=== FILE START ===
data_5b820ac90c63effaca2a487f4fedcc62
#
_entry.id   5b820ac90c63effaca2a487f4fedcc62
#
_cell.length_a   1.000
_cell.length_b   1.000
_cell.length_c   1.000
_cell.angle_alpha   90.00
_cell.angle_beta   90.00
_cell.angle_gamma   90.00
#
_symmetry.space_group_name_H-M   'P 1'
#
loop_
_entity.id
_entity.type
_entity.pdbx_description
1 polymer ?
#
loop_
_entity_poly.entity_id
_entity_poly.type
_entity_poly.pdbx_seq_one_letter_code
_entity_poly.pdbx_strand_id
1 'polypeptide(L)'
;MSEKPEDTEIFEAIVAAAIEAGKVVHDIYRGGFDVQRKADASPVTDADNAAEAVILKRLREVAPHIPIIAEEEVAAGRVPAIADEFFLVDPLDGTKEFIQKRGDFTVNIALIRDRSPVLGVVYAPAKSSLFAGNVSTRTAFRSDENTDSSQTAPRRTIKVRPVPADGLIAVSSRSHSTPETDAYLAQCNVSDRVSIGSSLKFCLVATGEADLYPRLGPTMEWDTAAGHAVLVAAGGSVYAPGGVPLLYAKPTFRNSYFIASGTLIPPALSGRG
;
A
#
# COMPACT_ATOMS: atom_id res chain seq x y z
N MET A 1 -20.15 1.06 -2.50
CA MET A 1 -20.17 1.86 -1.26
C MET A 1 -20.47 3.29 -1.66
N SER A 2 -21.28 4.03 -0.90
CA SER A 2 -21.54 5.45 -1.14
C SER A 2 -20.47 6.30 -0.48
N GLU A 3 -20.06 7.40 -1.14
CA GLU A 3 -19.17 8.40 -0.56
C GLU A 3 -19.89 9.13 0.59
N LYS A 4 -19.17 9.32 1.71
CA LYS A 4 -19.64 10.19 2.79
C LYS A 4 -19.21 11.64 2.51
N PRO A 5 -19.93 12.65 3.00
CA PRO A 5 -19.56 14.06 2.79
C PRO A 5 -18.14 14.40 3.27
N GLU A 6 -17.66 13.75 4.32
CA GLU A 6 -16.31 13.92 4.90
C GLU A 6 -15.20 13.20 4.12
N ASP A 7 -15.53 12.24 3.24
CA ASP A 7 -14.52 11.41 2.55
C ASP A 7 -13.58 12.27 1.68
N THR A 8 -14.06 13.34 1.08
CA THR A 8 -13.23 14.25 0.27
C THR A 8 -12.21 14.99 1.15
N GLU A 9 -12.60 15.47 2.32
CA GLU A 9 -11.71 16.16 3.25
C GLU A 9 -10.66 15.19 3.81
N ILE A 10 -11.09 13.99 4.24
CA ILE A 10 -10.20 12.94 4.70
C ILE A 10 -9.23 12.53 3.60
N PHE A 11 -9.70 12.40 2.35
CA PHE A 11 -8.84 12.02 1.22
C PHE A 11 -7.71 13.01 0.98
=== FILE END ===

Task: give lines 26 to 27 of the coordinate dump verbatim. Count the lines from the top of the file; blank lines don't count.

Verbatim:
;MSEKPEDTEIFEAIVAAAIEAGKVVHDIYRGGFDVQRKADASPVTDADNAAEAVILKRLREVAPHIPIIAEEEVAAGRVPAIADEFFLVDPLDGTKEFIQKRGDFTVNIALIRDRSPVLGVVYAPAKSSLFAGNVSTRTAFRSDENTDSSQTAPRRTIKVRPVPADGLIAVSSRSHSTPETDAYLAQCNVSDRVSIGSSLKFCLVATGEADLYPRLGPTMEWDTAAGHAVLVAAGGSVYAPGGVPLLYAKPTFRNSYFIASGTLIPPALSGRG
;